ExxonMobil Fawley contribution will help to preserve church porch

Much-needed repairs to a 12th century church with close links to ExxonMobil Fawley are a step closer thanks to a donation from the site.

The porch at All Saints’ Church, Fawley, needs attention and the £2,000 contribution from its closest neighbour will go a long way to helping pay for the repairs.

The Venerable Caroline Baston, Interim Priest in Charge for the parish of Fawley, said: “The porch was a Victorian addition to the church, but unfortunately it is leaking water.

Some of the guttering also needs repairing because when it rains it creates a waterfall down the wall.”

The porch protects some very beautiful “dogs’ tooth” engraving around the original Norman west door of the church, and the repairs are crucial to preserving this historical feature.

Caroline said: “We are very grateful for the donation of £2,000 towards the cost of the work, it will go a long way to helping us make the porch watertight again.”

Alison Jones, Community Affairs Manager at ExxonMobil Fawley, said: “The church is our closest neighbour and has been since the refinery was built in 1951.

All Saints’ is not just an important community asset, it has enormous historical value going back more than 800 years.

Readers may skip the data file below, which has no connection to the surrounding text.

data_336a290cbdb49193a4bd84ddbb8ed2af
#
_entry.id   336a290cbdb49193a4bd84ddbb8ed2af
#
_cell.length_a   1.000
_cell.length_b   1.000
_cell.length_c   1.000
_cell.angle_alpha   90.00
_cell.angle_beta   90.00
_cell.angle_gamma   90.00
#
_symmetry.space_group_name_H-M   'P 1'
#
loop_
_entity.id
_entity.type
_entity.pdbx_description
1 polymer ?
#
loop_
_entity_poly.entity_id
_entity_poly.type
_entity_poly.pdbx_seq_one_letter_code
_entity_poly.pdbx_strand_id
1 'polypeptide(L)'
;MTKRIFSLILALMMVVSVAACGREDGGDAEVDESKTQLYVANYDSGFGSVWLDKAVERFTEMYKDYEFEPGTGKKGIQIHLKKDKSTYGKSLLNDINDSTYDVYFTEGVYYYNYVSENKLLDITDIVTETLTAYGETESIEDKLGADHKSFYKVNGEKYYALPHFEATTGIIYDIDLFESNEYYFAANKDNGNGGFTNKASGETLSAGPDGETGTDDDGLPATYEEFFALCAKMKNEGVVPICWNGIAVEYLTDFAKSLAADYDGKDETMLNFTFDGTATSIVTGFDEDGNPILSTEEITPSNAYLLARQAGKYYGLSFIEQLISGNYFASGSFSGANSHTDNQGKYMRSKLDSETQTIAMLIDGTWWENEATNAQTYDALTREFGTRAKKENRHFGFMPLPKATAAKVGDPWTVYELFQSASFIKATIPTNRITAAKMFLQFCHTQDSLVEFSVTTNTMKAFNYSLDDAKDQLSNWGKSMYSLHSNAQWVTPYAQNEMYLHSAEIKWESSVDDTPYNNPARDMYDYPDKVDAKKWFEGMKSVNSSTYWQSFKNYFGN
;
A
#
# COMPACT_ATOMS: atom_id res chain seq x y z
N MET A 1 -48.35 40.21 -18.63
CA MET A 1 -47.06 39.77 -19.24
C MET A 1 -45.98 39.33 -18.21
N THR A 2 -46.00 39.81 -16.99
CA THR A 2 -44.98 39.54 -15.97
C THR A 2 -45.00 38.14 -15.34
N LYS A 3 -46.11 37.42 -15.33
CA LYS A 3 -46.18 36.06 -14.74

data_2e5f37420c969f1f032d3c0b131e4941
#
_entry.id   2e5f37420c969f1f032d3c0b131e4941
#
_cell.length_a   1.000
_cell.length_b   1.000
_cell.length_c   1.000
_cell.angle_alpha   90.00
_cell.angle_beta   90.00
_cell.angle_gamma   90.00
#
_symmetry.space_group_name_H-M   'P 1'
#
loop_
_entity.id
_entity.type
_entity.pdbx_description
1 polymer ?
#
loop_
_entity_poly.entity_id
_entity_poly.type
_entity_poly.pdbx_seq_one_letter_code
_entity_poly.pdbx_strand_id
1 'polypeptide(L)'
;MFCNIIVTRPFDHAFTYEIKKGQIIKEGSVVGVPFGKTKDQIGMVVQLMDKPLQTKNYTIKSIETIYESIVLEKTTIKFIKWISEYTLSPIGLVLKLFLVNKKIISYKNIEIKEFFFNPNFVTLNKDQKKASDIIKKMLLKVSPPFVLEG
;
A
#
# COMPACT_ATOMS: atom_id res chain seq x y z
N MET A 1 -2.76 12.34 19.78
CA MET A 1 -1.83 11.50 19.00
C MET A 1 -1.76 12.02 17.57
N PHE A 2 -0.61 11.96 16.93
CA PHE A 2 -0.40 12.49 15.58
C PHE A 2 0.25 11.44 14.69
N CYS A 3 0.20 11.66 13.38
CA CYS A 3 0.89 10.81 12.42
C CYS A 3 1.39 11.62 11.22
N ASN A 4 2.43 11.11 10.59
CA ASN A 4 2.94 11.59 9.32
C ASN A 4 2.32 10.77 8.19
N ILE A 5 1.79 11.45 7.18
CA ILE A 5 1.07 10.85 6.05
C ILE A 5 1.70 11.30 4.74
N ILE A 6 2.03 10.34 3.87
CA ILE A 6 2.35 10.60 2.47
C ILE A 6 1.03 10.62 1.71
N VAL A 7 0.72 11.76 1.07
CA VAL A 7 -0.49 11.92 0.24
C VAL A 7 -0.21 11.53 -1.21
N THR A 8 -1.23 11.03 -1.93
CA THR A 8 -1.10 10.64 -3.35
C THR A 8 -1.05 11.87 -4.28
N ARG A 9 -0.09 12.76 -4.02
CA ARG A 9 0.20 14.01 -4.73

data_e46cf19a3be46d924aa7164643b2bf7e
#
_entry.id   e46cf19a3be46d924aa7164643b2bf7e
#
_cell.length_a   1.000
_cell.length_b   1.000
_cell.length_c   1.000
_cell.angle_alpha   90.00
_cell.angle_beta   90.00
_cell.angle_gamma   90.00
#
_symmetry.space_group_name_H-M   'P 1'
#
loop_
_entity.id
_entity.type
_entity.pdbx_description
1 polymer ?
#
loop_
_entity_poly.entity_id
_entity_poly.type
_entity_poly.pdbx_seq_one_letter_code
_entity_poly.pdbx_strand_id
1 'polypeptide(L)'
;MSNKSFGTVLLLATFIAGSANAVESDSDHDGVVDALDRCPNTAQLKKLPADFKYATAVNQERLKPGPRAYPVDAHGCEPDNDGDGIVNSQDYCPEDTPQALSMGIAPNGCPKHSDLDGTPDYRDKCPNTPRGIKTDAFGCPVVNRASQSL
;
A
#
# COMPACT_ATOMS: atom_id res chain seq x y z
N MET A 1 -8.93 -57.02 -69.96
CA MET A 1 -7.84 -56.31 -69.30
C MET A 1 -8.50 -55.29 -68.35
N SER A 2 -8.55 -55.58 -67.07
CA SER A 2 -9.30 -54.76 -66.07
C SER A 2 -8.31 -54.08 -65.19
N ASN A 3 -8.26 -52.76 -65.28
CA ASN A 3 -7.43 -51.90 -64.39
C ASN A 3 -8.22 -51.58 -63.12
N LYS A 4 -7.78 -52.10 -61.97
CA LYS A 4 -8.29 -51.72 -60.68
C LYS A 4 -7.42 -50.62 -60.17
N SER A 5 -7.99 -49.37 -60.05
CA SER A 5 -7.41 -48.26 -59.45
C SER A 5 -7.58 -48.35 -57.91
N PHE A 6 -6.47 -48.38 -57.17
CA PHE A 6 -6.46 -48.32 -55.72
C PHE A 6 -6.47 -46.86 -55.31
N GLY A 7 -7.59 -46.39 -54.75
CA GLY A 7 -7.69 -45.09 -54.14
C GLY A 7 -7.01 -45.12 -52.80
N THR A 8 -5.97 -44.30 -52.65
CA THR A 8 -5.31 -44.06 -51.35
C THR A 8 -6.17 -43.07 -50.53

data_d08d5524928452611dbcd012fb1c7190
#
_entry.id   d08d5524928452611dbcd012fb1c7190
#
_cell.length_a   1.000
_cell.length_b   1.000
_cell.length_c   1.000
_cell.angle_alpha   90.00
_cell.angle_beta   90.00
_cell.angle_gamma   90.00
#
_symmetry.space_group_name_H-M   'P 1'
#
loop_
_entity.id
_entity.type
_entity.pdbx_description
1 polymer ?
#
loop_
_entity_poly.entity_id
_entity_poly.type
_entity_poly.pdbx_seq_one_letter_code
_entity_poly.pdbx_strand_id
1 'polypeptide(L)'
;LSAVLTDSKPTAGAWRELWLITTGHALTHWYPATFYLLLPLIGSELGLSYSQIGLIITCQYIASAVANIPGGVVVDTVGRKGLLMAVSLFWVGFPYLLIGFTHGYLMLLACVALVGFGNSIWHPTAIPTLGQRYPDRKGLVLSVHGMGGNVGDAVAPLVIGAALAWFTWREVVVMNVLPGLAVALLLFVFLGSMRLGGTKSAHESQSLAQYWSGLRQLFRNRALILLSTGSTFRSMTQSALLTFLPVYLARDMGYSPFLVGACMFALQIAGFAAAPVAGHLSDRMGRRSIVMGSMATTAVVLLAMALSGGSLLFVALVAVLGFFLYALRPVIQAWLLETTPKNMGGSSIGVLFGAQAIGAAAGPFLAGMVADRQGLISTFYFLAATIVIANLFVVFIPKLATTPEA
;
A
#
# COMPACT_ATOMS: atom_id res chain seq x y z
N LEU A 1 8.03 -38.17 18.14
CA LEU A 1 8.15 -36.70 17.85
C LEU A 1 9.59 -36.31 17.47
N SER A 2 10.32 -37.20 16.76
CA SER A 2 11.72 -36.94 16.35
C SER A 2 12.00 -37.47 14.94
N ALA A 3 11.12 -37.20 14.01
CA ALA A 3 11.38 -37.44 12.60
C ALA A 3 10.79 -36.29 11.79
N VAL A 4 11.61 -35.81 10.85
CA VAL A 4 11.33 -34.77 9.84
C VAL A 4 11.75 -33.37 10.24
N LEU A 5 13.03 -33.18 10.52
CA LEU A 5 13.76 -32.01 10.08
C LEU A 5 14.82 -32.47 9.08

We are pleased that our donation towards the porch roof repairs will help to protect that history for many more years to come.”

Facts about All Saints’ Church

  • The current building dates from the 12th century and appears to have been built over two periods, 1170-1210 and 1300-1340. The village of Fawley and a church are mentioned in the Domesday Book.
  • There is reference to an earlier church having stood on the site as early as 971, and it is possible that some parts were reused in the current building.
  • The oldest part of the church is St Nicholas’ Chapel. The church may have originally been dedicated to St Nicholas, the patron saint of seafarers. The church was the last that sailors would have seen as they left Southampton Water.
  • The church was bombedin 1940 during the Second World War and was severely damaged, losing all of its medieval stained glass. It wasn’t until 1954 that the church was repaired and reconsecrated.
  • All Saints’ original bells were cast in the early 1600s. In 1909, two extra bells were added to the original four. They are rung before services on Sundays and on special occasions such as weddings and christenings.